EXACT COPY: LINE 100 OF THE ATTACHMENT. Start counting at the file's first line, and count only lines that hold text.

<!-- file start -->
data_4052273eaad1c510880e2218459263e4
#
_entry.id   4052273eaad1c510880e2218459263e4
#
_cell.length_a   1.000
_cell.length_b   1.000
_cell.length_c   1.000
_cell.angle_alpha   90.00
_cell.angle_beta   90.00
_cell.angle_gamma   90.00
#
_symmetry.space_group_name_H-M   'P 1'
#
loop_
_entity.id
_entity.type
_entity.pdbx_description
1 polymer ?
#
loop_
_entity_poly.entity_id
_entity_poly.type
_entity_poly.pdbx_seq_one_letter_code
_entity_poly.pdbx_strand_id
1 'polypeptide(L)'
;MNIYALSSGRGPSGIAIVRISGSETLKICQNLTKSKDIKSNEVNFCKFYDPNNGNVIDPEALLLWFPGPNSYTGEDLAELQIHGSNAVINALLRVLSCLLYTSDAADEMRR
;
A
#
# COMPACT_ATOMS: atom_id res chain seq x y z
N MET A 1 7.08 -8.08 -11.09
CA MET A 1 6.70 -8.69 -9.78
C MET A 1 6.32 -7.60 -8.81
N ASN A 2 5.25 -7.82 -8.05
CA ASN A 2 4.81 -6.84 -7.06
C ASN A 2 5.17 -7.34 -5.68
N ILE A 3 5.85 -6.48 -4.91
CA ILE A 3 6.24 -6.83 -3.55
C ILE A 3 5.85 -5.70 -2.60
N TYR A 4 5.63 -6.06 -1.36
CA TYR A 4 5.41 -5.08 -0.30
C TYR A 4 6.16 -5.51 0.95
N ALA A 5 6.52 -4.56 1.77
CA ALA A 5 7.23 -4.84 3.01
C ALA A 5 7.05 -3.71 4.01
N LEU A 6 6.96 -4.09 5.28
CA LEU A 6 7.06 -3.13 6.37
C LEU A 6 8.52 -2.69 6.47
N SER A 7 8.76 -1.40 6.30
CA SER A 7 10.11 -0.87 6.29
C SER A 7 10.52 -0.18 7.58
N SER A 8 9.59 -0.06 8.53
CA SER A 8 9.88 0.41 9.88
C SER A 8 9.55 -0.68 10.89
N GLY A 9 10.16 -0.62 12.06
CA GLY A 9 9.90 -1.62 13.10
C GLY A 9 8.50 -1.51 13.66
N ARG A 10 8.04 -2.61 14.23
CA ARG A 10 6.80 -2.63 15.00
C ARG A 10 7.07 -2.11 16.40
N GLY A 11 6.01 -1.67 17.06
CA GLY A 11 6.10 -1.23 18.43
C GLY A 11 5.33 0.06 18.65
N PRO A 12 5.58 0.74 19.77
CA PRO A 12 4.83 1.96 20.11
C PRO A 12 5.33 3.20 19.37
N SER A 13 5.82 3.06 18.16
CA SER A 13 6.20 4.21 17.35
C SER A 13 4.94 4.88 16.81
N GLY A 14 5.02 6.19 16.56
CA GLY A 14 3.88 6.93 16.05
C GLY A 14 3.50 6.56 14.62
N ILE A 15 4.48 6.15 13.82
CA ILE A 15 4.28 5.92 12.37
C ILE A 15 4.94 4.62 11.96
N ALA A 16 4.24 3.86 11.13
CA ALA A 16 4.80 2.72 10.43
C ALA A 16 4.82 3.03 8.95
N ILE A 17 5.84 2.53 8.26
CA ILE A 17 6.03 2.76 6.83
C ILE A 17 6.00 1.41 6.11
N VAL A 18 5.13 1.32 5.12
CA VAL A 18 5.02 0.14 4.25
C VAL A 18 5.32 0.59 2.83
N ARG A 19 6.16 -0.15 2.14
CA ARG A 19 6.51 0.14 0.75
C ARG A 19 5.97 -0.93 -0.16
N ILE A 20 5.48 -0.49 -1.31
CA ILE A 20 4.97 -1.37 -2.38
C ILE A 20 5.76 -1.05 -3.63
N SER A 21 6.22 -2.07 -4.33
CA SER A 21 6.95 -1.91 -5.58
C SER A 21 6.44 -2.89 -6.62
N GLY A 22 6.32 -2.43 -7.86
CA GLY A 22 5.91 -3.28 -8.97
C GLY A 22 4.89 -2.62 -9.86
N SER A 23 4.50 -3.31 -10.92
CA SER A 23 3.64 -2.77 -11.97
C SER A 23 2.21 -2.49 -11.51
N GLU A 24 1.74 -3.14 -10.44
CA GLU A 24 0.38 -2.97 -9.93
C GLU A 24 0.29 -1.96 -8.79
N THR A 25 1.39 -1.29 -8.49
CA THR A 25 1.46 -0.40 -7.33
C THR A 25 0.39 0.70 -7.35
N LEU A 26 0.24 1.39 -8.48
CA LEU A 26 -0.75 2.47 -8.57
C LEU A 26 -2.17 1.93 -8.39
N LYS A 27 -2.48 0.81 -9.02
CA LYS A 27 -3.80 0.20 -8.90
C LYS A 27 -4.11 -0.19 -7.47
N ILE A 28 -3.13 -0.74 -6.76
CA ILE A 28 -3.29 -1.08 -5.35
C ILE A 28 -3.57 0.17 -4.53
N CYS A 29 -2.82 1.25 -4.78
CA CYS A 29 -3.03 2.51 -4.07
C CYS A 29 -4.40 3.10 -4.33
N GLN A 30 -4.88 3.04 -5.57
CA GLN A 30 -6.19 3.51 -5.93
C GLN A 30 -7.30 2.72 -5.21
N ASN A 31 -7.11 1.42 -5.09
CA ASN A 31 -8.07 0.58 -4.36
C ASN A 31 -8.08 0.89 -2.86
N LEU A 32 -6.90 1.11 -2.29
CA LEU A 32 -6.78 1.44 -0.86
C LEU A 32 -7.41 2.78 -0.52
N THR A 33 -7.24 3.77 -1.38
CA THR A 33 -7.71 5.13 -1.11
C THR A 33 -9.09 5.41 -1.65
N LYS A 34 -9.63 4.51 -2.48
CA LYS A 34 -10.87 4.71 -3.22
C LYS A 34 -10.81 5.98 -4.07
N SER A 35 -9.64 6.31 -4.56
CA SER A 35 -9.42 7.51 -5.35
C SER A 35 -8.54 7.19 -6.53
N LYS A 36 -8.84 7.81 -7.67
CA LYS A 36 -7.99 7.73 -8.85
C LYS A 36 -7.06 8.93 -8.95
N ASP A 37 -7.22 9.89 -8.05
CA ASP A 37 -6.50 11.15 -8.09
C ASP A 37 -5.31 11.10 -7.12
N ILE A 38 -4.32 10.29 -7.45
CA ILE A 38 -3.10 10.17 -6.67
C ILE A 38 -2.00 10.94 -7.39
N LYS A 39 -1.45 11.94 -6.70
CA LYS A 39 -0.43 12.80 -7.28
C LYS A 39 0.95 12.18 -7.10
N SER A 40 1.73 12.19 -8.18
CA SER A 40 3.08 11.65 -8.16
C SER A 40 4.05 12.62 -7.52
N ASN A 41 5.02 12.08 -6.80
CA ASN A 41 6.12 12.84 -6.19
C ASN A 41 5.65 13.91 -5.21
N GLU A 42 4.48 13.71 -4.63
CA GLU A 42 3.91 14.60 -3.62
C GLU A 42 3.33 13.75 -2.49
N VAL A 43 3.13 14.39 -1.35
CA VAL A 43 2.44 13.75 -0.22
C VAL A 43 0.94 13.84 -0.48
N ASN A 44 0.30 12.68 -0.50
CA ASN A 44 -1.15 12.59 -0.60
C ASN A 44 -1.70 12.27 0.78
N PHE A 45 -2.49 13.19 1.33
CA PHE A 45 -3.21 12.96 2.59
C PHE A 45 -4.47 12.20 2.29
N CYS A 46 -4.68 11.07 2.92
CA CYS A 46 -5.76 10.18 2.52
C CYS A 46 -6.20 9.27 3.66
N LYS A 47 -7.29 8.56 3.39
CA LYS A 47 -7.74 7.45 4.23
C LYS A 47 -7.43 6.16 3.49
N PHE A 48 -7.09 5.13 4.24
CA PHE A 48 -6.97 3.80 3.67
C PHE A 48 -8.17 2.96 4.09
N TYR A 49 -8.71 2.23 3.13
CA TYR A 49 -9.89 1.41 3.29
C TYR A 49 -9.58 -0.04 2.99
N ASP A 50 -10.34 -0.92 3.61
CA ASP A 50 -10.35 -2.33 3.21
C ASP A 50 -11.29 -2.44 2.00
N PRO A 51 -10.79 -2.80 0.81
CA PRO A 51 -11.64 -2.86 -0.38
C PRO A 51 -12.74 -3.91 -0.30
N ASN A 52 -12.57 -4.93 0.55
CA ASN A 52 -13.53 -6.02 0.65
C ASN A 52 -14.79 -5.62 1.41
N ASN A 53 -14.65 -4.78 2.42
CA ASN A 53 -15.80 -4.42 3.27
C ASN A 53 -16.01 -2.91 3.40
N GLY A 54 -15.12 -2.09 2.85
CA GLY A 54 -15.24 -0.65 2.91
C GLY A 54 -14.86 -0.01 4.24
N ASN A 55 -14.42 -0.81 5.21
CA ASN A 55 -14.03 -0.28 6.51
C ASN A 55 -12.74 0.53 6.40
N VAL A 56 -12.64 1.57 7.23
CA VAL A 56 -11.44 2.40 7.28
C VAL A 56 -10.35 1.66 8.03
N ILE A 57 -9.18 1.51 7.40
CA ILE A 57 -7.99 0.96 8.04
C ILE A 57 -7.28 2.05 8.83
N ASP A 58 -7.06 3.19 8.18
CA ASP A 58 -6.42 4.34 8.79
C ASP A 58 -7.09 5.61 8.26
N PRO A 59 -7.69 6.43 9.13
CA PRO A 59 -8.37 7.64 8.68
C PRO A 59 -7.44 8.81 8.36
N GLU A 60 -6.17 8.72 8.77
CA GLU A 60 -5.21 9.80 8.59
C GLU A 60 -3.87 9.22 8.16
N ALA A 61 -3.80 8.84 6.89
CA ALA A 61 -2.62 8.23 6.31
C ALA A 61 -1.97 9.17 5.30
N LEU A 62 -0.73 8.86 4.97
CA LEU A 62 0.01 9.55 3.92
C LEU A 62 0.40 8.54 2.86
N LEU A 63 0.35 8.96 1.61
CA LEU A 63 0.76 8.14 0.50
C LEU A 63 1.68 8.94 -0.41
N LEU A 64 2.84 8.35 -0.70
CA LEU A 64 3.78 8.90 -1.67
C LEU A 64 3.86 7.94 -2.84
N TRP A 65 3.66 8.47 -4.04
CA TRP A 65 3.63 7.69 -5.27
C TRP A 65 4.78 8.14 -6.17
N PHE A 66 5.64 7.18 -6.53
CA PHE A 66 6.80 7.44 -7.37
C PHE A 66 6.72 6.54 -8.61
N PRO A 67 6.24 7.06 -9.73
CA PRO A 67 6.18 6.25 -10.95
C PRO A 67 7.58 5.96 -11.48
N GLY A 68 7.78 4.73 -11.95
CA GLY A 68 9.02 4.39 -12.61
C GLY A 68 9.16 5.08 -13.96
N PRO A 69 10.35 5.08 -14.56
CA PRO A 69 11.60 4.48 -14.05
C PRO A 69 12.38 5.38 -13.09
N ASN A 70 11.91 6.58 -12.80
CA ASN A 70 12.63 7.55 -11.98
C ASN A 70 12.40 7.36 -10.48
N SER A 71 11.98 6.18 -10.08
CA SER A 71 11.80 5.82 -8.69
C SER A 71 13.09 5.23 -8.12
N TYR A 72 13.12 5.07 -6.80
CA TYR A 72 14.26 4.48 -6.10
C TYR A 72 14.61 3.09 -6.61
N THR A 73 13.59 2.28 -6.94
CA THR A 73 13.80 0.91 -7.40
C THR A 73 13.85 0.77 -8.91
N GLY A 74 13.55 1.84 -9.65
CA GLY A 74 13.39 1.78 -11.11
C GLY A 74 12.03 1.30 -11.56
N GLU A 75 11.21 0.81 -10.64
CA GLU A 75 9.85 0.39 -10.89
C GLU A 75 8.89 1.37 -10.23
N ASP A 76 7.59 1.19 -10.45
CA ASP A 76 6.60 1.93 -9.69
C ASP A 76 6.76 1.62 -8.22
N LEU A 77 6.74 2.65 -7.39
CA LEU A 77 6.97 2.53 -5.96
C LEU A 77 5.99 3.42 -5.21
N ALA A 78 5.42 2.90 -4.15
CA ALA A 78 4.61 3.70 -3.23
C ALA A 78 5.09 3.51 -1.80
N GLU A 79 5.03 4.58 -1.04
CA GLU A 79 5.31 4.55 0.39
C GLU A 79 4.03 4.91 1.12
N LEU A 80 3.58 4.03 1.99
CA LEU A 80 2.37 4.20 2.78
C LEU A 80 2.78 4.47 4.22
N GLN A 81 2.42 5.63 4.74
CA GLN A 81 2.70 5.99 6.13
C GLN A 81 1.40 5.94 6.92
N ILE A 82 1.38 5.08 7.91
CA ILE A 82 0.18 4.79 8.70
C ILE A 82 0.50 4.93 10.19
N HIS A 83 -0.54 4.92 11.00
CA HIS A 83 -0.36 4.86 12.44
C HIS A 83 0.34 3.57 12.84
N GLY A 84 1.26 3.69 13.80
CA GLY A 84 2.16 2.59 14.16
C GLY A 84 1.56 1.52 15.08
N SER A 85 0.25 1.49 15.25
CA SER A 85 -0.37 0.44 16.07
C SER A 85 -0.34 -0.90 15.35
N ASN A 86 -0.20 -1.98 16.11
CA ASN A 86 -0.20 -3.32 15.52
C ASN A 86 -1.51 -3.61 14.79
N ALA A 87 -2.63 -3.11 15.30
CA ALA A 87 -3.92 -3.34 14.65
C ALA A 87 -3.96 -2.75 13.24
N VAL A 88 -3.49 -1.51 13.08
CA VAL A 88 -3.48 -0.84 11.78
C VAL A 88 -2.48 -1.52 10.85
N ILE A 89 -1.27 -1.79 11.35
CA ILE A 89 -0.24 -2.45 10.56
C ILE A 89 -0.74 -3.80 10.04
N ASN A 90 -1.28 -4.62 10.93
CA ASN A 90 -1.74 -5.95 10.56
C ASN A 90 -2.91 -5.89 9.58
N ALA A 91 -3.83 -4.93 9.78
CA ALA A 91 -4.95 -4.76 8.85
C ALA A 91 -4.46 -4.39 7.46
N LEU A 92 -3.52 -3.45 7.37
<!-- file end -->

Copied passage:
N GLU A 24 1.74 -3.14 -10.44